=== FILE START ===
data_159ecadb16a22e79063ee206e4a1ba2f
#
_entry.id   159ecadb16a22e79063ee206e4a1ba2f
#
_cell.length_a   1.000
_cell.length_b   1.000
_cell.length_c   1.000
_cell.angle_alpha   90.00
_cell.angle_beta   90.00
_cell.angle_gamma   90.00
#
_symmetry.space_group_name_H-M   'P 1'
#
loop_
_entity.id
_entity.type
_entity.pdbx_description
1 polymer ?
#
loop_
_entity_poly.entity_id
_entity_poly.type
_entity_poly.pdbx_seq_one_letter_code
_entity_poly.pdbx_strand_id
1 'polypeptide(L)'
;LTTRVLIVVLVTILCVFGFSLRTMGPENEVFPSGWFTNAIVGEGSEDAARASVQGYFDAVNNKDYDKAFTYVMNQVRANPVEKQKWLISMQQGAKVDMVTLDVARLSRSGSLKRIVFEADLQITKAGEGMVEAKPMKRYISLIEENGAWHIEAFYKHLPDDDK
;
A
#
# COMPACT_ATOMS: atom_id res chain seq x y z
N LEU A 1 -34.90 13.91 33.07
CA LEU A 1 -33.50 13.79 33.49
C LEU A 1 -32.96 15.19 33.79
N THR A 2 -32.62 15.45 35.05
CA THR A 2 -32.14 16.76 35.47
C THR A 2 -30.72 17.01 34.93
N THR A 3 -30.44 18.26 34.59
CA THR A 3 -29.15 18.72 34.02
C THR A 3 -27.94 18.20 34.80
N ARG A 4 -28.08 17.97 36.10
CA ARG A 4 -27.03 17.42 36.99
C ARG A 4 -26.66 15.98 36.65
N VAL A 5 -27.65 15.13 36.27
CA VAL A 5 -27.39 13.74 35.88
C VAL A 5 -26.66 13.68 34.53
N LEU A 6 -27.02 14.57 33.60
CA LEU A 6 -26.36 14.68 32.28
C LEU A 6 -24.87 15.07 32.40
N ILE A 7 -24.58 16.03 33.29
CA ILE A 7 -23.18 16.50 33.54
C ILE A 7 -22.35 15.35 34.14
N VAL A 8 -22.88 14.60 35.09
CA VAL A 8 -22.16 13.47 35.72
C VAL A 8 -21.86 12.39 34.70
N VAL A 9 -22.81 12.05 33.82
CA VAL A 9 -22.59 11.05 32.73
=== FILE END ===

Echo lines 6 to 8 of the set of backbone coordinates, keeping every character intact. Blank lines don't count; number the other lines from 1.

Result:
_cell.length_b   1.000
_cell.length_c   1.000
_cell.angle_alpha   90.00